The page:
Tuesday, August 8, 2017

Long Grim Phenology Post: Jenny Wren Dies and I Don't Feel So Well Myself

(Trigger warnings: although the nasty ecological phenomena documented here include only temporary mood swings for me the human, they're depressing. They're meant to be depressing for anybody involved with using or manufacturing glyphosate, who jollywell deserves it. I am in a perky convalescent mood as I type this memory of how ghastly I was feeling last week, when I was online but did not write. You won't be feeling perky if you read this post without detachment.)

The week before last I wrote about glyphosate spraying and the loss of Boots and Bruno, the two rusty-black, bouncy-pouncy kittens Heather had adopted.

Heather, Seventh Queen of the Cat Sanctuary. Long Live Our Gracious Queen!

I'd been warned that Boots and Bruno were "wild" kittens who'd never been petted or kept indoors. Hah. If they hadn't been petted, they'd been watching older cats be petted and dreaming of being petted all their three-month lives. After snuggling into my hand and purring Boots would, of course, jump down to eat or play, but I couldn't have proved to a real skeptic that she responded to her name from the day it was given her, because at any sound or sight of me she'd run to me and put up her paws to say "Pick me up." Her face showed that she heard and recognized her name.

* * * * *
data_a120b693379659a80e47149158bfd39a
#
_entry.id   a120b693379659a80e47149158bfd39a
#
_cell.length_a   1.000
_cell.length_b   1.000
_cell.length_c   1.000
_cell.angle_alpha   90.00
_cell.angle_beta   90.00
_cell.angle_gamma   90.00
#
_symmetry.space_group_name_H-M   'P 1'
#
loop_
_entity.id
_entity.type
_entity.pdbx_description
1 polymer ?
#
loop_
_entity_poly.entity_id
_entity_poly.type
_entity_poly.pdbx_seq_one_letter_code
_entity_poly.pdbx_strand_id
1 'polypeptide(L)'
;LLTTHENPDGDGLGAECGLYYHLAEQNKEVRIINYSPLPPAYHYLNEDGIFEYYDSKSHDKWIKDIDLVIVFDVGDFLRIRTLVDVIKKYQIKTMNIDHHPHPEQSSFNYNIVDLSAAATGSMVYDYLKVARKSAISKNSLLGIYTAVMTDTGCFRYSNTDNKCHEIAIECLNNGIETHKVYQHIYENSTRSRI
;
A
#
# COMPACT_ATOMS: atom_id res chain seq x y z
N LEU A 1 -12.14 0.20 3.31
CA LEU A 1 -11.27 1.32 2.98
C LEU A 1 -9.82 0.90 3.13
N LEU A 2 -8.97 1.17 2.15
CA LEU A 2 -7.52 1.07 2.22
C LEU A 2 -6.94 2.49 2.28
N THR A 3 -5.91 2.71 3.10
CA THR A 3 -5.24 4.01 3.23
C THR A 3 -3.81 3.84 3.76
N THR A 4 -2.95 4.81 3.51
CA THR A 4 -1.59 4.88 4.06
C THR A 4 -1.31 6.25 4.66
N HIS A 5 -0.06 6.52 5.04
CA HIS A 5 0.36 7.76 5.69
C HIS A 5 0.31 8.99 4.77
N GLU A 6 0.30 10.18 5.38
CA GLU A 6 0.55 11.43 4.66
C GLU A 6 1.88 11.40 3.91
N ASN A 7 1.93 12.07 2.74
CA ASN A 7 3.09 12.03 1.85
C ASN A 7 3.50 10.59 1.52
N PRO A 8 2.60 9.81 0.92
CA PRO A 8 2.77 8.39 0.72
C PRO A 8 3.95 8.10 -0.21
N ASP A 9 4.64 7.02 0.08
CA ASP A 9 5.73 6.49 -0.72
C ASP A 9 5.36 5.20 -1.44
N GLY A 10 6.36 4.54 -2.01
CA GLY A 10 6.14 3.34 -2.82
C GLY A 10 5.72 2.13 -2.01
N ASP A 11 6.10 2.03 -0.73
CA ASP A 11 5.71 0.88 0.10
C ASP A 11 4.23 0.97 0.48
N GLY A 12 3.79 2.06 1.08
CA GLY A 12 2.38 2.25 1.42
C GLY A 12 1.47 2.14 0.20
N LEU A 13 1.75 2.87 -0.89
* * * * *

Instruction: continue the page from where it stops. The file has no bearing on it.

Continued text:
I brought the cats indoors after joyfully noting that, once again, my hedge harbored House Wrens, and these cheerful little mosquito-eating birds even seemed to want to build a second nest for the season in the hedge. House Wrens nest as near to humans' homes as they dare for the sole purpose of being able to live on the insects that most annoy humans. The House Wrens had been picking off the hibiscus leaf caterpillars on my mother's cherished pair of Rose of Sharon (Northern Hibiscus) bushes, and wanted to compete with the wasps for the gnats, mosquitoes, and fruit flies of late summer, when other songbirds leave plenty of those things available. I did not want the cats to interfere with the wrens' nest. All the cats complained bitterly about being locked indoors when I wasn't outside with them. Suzie moved out permanently. Tickle is no longer a real resident either. Heather trusts me enough to put up with this kind of thing, and Bruno, although he obviously blamed and resented me, chose Heather over Suzie as a foster mother--but Boots nonverbally said she trusted me and wanted to be my pet, too.